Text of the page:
If you know what you have got to supply and you know when you have to supply it then it is easy to plan your stockholding or move to a Just In Time stocking method.
One of the good things is that a subscription customer is much more likely to stick around. The power of inertia really is strong.
If you like to communicate with your customer and you want to sell more, then a monthly subscription helps to give you reasons to contact them. Naturally, you’ll need to comply with GDPR but as long as you do, then you can introduce new offers as often as you like within reason.
It is worth thinking through what the impact will be before you make any radical changes to the way your company operates.
It’s a crowded market
Make sure your subscription model stands above your competitors. Are you clearly spelling out the benefits to your end customer? Could you offer incentives to the initial sign-up? Making sure you are offering something a little different can be enough to sway more to sign up.
Impact on operations
You will have to consider what pivoting to a subscription model would mean for your internal systems. There could be an initial period of setup, but once that’s completed, your payments will be regular and can be automated via API.
Research your pricing
Pricing can be tricky to ensure you hit the right level that’s doesn’t turn prospects off, but equally isn’t too low which you then have to increase costs too quickly.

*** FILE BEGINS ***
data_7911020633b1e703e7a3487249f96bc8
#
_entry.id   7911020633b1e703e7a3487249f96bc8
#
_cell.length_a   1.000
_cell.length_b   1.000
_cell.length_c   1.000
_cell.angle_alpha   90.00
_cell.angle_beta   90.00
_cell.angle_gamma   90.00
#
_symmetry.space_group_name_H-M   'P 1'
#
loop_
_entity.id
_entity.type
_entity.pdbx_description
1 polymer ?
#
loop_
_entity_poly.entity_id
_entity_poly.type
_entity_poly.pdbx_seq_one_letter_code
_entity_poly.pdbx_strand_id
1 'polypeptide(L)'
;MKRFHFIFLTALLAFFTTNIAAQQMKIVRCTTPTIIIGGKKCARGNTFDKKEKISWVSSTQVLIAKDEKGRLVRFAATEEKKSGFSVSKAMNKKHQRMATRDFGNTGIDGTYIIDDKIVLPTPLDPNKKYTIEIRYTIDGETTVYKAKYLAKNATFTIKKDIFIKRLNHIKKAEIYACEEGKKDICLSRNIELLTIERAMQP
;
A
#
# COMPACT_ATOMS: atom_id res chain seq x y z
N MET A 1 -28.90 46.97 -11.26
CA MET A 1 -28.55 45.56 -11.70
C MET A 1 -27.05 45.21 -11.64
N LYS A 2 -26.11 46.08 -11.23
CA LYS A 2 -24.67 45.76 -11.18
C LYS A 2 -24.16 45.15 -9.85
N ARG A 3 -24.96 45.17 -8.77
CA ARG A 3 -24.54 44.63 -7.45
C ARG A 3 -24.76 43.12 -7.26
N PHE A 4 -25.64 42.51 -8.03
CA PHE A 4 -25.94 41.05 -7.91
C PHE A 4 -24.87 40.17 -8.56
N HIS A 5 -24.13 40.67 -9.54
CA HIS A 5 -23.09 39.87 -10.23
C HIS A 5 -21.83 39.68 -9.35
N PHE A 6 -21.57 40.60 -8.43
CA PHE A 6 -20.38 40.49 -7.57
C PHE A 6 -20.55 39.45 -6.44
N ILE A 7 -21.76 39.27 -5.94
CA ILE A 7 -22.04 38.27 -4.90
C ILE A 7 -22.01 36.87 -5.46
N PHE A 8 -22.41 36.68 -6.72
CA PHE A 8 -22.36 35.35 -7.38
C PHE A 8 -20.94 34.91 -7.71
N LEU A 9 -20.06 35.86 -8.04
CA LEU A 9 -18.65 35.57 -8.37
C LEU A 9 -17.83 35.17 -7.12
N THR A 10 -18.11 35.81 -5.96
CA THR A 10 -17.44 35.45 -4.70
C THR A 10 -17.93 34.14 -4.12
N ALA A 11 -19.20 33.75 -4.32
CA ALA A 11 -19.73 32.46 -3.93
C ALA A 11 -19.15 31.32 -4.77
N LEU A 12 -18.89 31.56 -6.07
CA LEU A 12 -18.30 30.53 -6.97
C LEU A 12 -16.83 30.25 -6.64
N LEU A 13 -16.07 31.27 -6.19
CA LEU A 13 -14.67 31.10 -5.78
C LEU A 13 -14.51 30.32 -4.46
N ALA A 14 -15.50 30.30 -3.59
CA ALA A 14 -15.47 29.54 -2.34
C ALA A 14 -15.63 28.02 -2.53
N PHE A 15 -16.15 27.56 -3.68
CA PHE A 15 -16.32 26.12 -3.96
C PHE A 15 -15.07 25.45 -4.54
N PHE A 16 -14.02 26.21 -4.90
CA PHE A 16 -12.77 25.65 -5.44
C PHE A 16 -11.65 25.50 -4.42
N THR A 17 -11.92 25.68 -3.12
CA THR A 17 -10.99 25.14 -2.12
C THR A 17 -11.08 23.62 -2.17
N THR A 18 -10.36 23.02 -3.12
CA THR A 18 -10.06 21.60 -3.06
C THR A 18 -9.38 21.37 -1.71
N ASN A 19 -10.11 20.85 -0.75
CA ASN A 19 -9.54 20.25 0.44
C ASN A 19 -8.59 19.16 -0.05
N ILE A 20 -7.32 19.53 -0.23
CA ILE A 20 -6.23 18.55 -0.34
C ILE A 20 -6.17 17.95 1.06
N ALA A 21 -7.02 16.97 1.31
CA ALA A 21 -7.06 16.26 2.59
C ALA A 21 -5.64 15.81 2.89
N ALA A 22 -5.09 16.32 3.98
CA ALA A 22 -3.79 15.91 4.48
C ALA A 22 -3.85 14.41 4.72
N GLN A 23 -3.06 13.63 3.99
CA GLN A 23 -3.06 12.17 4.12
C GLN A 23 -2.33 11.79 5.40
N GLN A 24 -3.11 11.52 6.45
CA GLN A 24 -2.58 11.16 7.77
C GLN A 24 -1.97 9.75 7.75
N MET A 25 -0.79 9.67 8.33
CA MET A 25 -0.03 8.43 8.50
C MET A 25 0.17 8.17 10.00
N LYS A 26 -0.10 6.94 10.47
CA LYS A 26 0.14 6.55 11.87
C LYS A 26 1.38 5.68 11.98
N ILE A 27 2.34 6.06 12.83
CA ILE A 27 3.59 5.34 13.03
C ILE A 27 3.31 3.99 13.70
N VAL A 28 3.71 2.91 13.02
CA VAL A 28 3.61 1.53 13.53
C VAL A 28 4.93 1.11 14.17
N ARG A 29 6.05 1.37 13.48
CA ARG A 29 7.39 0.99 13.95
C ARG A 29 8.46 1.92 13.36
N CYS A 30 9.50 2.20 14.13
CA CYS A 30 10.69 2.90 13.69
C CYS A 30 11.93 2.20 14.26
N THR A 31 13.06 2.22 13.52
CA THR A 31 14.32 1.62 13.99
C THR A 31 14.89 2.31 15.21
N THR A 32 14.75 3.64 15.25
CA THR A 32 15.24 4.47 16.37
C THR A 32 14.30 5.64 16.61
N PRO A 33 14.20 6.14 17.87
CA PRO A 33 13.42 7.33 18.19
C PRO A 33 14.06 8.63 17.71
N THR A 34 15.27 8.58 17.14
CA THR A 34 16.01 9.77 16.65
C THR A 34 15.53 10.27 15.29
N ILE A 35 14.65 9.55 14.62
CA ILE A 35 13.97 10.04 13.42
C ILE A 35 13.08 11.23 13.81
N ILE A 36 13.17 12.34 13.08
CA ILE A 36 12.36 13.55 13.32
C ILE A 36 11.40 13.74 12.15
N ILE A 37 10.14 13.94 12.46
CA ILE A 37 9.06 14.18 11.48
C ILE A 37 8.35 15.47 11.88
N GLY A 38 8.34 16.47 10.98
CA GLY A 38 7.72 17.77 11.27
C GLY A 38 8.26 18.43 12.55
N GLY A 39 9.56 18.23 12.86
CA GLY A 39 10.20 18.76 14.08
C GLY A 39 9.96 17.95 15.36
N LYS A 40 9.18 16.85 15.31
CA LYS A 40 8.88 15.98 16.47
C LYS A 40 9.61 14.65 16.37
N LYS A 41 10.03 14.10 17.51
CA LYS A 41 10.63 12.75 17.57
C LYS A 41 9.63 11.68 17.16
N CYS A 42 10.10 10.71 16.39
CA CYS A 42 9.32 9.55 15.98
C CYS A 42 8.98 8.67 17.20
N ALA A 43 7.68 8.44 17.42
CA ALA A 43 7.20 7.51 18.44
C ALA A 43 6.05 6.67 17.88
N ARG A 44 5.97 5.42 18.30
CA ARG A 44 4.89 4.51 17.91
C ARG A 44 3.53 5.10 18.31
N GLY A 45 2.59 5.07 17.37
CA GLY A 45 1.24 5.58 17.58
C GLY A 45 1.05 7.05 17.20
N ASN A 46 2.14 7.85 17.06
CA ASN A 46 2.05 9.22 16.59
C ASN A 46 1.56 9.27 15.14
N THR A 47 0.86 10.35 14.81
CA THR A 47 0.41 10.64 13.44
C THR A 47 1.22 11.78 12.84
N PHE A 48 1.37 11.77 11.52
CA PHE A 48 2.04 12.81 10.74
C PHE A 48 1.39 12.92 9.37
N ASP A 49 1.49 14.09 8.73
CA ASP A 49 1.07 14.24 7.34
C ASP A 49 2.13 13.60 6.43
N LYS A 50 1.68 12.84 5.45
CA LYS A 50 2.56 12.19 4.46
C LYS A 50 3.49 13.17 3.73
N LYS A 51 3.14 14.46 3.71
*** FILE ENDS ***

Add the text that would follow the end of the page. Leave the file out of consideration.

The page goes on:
One off set up costs
If your business charges your current customers for set-up costs then you will have to absorb them and parcel them out over the early months of the subscription.
Review your marketing approach
You will need to review how you market your business as pricing is inextricably linked, and selling a subscription model will need to consider long-term benefits for customers. Re-evaluating your approach is always a good thing, to see what you start, stop and continue.
Monitor your cancellation rates
It’s key to measure what your monthly churn rate is, and how this differs from those who may have paid yearly upfront for a service. You might see a rise in early cancellation but you will find that this is balanced by the customer who prefers this subscription to pay for one large outlay.
Keep it fresh
Ensuring your messages are reviewed and updated regularly. Consumers have a short attention span, so make sure to refresh your offer or your benefits, as there is always a possibility that they can leave for something new.
There are several areas to consider around the impact on operations if you’re considering a move to subscriptions, however, the key point is planning carefully so that the possible gains in cashflow will ensure the move is worthwhile.
If you are looking to explore subscriptions as an initial possible revenue stream, our online Direct Debit page can be set up in minutes and process your regular payments without any need for human intervention.
PaySuite has been designed to help organizations of all sizes manage their payment processing and with the integrations that are available, it can make your life so much easier.